Triple 9 - Review
Review by Rob Carnevale
JOHN Hillcoat has already delivered some hard-hitting films in the form of Outback Western The Proposition and Prohibition drama Lawless so it’s little surprise to find the director bringing the same kind of gritty intensity to the heist genre.
Triple 9 greatly benefits from the director’s assured, no-nonsense touch, as well as his ability to handle ensemble casts, thereby turning what could have been a straight-forward thriller into something much more interesting.
Based on a script by Matt Cook, the film follows a crew of dirty cops and ex-soldiers (led by Chiwetel Ejiofor and including Anthony Mackie, Aaron Paul and Clifton Collins Jr) as they are forced into pulling off a seemingly impossible heist by a Russian Mob boss (Kate Winslet).
In order to increase their chances of success, the crew plan to manufacture a 999 call, the US police code for ‘officer down’, by shooting one of their own and creating a diversion. But while Mackie’s idealistic new partner (Casey Affleck) seems like the obvious contender to take the fall, circumstances soon complicate matters for everyone involved.
Triple 9 may take its cues from a wide range of genre classics, from Michael Mann’s Heat to Antoine Fuqua’s Training Day via Scorsese’s duplicitous The Departed to TV’s The Wire, but it still retains an identity of its own, thanks to Hillcoat’s smart handling of the material (which often rises above some of the more trashy elements).
Hence, while adhering to those classic elements, Triple 9 also feels very much like a film of its time. The Atlanta setting, in particular, helps to create a gritty urban feel where a sense of desperation permeates like a bad smell that won’t go away – and only intensifies whenever the heat gets turned up. The threat of violence is everywhere, while the contrasts between the rich and the poor – the higher class criminals and the banks as opposed to the poverty-stricken, gang-infested poor – are starkly drawn.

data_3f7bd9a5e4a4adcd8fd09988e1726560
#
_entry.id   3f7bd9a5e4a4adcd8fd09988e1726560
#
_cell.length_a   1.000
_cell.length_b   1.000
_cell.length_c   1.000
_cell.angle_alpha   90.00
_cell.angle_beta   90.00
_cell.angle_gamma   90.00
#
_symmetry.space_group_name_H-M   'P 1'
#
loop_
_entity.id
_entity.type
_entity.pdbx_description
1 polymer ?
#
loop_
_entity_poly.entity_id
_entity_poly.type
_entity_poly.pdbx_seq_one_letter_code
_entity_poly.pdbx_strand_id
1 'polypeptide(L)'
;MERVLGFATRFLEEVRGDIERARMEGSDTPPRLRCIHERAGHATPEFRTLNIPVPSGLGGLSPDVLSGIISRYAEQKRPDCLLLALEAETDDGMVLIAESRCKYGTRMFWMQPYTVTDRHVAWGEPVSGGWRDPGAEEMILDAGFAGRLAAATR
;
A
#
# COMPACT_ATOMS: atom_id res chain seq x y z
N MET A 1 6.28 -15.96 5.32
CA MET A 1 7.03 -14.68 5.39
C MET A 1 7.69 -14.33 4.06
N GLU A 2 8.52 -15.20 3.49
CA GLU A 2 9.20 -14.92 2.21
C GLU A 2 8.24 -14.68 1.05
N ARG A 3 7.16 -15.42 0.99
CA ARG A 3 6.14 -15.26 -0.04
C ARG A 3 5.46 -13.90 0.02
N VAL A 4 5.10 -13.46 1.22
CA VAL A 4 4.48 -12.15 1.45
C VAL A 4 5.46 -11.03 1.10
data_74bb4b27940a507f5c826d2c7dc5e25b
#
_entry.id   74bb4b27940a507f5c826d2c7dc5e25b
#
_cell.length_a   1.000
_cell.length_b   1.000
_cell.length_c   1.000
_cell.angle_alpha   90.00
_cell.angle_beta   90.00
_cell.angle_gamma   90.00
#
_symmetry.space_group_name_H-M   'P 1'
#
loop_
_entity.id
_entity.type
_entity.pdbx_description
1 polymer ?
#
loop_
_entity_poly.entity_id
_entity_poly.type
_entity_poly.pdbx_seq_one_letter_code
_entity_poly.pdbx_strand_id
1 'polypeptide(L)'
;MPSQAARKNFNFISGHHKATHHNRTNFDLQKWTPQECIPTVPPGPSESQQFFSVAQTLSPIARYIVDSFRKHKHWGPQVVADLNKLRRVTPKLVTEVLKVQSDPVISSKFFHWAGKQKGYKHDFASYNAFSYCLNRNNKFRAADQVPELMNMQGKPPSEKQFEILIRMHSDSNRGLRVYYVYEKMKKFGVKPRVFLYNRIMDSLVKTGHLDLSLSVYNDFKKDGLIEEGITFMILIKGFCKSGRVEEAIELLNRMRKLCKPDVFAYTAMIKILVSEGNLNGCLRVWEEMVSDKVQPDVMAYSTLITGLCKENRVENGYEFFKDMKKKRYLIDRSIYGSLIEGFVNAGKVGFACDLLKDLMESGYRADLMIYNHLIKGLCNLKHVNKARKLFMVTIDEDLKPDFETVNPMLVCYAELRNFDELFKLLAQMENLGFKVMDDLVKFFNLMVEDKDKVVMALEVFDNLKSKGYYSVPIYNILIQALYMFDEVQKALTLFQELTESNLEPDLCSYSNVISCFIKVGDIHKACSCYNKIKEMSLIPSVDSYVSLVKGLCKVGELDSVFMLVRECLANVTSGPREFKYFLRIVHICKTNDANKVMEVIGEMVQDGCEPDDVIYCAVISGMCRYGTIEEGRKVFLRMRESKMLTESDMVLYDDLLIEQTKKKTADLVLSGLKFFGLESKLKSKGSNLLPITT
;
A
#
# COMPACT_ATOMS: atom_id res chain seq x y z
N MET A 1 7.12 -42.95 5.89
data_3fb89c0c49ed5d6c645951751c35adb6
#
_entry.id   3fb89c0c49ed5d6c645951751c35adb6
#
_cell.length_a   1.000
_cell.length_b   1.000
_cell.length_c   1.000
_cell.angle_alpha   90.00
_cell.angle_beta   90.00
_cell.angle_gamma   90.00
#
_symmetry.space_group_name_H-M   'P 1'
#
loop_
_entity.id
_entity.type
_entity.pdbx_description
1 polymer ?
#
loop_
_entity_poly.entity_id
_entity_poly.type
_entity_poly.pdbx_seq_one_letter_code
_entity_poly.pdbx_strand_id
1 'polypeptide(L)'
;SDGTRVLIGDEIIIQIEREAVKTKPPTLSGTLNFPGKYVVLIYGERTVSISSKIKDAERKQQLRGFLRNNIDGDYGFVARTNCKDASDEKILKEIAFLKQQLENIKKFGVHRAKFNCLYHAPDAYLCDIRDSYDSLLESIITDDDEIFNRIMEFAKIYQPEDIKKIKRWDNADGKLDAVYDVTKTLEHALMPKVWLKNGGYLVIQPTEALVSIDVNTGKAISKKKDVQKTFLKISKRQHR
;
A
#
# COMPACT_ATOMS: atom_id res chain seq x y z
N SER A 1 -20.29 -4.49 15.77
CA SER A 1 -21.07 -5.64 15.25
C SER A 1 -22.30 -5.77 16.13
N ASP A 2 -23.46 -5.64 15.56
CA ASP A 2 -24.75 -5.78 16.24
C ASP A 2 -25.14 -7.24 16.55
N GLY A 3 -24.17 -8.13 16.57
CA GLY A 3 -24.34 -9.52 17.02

If the current US election is to be decided by which candidate can exploit the perceived anger within America at this moment in time, then Hillcoat also mines that anger for everything it’s worth here. This is a film populated by desperate men compelled to do even more desperate things, which – in turn – suits Hillcoat’s trademark direct, brutal approach to violence. It’s unflinching and any idealists are in for harsh lessons.
Even the survivors, such as Woody Harrelson’s boozy superior, wear their scepticism like a badge of honour – or, in Harrelson’s case, a stars and stripes tie. The priority is to survive by any means possible – and not to die trying.
And if the performances don’t hammer that point home hard enough, then the set pieces do – never more so than during an incredibly taut house search in which Affleck’s newbie officer leads the hunt for a heavily armed suspect in a seemingly never-ending collection of rooms. Your heart will literally be in your mouth.
Indeed, the look and feel of the film is particularly striking, thanks in no small part to cinematographer Nicolas Karakatsanis, but also to the way in which Hillcoat injects every action sequence with an urgency that feels so immediate: whether in the opening heist or the final showdowns.
Cook’s twisting script also serves this feeling by making double cross and betrayal almost par for the course.
Indeed, if there’s a criticism, it’s that Hillcoat sometimes feels like he’s trying to cram too much into a film that boast’s an incredibly tight running time. He tosses you into the action, literally, and sweeps you along on the ride, forcing you to play catch-up at several points, while keeping up with what’s also unfolding right before your eyes. It can sometimes negate the emotional connection, creating a sense that a few more talky scenes here and there might have benefitted.
Indeed, given the quality of the cast, it wouldn’t have felt like an indulgence to be able to spend more time in the company of the characters created by Ejiofor, Harrelson, Affleck and Mackie, in particular – even though Winslet’s villain strikes the only really false note thanks to a cumbersome Russian accent.
But in the main, this is powerhouse filmmaking: gritty, pulse-pounding, intelligent and viscerally thrilling. Genre fans should have a blast.
Running time: 1hr 55mins
UK Release Date: February 19, 2016